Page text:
An islander who believes that her health, and that of hundreds more islanders, has suffered because of a manmade chemical sprayed at the Airport, has called on the Government to find ways to remove it from their bodies.
St. Peter resident Sarah Simon, who has lived her whole life close to the western edge of the runway, met with the Chief Minister and Director of Public Health on Wednesday.
This was two days after the Government announced that around half of the 72 islanders who had their blood tested as part of an official programme had elevated levels of the toxin, called PFAS.
PFAS – the name given to a family of thousands of carbon chains developed because of their ability to resist heat, oil, grease and water – was an ingredient of firefighting foam sprayed at the Airport before it was banned being linked to cancer, kidney disease, immune deficiency and other ailments.
Miss Simon has campaigned for more than five years for the Government to offer blood tests – which it agreed to do last February when it launched the testing programme.
It was open to residents who had lived in areas known to have been contaminated by toxic water.
Now a problem has been formally identified, Mrs Simon is calling on the Government to find a solution.
Pictured: The Government’s Director of Public Health, Professor Peter Bradley.
She said: “The Chief Minister was extremely receptive to listening and I am very grateful to her and Professor Peter Bradley for taking the time to meet me.
“I appreciate that the Government has a lot in its in-tray but when it comes to PFAS, it has a good deal of catching up to do in terms of understanding.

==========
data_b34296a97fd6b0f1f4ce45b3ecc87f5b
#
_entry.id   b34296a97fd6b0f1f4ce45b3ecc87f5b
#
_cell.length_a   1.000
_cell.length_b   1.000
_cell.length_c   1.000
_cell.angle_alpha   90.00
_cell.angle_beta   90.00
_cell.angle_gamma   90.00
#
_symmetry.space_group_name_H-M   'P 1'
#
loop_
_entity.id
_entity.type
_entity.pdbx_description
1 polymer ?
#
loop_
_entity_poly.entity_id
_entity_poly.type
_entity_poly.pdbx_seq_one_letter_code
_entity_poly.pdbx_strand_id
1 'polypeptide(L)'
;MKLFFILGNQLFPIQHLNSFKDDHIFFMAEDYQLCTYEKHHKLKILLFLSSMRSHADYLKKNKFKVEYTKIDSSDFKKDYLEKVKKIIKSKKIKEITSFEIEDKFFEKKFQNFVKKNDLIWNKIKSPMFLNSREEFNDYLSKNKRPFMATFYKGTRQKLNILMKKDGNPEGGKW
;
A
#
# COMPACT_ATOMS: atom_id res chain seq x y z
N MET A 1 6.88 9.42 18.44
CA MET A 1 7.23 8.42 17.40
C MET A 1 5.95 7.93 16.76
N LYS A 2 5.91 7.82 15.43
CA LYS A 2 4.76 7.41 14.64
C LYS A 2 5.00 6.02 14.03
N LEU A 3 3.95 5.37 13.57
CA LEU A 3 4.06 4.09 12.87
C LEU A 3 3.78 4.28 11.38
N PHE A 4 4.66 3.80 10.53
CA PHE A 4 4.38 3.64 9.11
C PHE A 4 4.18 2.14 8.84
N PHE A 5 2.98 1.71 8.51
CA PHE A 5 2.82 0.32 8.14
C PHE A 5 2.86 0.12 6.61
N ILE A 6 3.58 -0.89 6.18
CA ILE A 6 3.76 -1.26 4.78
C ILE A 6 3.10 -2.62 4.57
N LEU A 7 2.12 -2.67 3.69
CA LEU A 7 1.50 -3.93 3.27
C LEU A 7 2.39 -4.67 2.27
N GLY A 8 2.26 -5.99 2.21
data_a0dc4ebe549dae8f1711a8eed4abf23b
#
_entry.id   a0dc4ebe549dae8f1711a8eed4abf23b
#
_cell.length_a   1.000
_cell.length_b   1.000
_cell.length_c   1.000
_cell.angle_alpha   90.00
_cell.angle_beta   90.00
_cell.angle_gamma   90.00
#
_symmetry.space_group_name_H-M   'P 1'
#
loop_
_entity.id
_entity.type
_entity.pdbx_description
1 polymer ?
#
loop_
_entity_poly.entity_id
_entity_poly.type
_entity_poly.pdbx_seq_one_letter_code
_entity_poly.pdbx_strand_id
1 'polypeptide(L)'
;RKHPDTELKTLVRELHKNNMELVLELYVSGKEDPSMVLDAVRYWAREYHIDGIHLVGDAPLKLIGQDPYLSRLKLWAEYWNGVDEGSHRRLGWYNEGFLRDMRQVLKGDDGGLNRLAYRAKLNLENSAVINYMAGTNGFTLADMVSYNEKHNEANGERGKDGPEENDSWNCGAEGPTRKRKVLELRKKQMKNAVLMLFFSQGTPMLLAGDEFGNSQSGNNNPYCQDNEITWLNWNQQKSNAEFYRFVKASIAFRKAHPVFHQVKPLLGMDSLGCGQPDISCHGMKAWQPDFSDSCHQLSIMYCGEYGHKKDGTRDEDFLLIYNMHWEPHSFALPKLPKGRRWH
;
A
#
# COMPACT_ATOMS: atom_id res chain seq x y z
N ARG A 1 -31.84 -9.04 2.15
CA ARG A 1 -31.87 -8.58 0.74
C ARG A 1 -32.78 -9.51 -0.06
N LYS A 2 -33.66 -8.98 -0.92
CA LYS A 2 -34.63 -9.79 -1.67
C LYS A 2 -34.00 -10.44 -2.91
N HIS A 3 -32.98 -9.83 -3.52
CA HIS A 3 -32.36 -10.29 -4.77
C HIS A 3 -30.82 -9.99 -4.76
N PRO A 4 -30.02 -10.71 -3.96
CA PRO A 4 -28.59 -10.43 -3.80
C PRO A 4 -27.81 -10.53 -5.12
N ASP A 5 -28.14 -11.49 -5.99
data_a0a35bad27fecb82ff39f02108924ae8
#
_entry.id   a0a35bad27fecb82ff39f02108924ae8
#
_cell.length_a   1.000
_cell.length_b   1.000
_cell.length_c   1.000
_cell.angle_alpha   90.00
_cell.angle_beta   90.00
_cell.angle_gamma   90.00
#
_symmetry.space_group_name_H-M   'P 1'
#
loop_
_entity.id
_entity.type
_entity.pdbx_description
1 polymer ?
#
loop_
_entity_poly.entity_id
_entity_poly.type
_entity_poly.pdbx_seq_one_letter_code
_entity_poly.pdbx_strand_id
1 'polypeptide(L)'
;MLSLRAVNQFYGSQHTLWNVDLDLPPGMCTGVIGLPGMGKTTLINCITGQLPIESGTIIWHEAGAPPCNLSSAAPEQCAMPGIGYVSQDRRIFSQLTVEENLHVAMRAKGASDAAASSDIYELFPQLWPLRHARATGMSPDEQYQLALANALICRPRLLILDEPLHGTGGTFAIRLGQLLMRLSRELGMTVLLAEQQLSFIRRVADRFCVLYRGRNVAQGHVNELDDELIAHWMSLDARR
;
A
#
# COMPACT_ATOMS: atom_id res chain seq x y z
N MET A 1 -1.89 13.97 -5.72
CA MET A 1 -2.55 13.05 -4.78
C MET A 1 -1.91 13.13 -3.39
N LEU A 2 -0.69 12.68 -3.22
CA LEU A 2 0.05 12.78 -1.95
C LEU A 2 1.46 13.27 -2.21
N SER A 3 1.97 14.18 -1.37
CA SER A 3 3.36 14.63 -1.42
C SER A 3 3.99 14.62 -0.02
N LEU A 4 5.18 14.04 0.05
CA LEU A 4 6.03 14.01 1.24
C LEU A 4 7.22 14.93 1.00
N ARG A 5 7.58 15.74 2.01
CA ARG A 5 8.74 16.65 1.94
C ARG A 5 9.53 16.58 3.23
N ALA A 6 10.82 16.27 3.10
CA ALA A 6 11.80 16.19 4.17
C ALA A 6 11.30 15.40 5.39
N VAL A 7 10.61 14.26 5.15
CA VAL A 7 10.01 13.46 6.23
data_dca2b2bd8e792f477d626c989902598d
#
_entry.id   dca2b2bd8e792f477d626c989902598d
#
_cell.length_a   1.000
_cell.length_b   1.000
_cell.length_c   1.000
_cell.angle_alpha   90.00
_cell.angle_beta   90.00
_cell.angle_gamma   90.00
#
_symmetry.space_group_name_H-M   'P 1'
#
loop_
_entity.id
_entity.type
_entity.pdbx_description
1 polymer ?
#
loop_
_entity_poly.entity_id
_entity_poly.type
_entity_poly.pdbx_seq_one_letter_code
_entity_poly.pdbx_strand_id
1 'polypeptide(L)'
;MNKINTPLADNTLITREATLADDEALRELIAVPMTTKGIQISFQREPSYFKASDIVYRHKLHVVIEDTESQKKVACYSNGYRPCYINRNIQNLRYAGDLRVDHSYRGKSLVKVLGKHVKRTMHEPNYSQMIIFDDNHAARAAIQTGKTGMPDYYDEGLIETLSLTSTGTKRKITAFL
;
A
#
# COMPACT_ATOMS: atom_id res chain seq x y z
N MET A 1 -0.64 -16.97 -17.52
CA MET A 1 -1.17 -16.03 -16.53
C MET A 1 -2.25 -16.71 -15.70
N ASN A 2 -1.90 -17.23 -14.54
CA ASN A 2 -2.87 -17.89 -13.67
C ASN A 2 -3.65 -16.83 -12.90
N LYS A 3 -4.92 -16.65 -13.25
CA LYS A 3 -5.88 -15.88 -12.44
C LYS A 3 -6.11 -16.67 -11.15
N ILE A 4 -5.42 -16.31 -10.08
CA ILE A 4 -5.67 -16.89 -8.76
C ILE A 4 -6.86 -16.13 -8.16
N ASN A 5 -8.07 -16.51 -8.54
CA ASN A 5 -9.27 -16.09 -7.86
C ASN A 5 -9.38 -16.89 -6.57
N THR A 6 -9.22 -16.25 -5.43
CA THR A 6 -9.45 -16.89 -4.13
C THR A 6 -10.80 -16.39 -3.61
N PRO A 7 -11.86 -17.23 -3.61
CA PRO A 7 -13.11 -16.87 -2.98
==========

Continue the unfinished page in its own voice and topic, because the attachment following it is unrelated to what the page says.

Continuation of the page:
“For instance, PFAS-contaminated water continues to be pumped into Val de la Mare Reservoir, albeit at a level that allows it to be blended with clean water.
“Jersey Water say that drinking water meets all international standards, but I would argue that it needs to be removed completely.”
Miss Simon added: “I asked Deputy Moore and Prof Bradley if they would be willing to meet the residents in the next six weeks to offer a solution to the high levels of PFAS in their blood.
“Yes, they might need time to get up to speed but that is little comfort to people who have known about the dangers of this forever chemical for years.
“From my research, there is a solution, which is blood-letting, and I hope the Government look closely at that option.”
Prof Bradley said earlier this week at he was aware of trials looking at the effectiveness of this treatment, which involves lowering levels of PFAS by letting the body naturally replenish its blood supply, but they were at an early stage.
The Government would establish a group of scientists who would advise on appropriate next steps, he said.
Jersey Water is currently trialling technology that would completely remove the chemical from water supplies.
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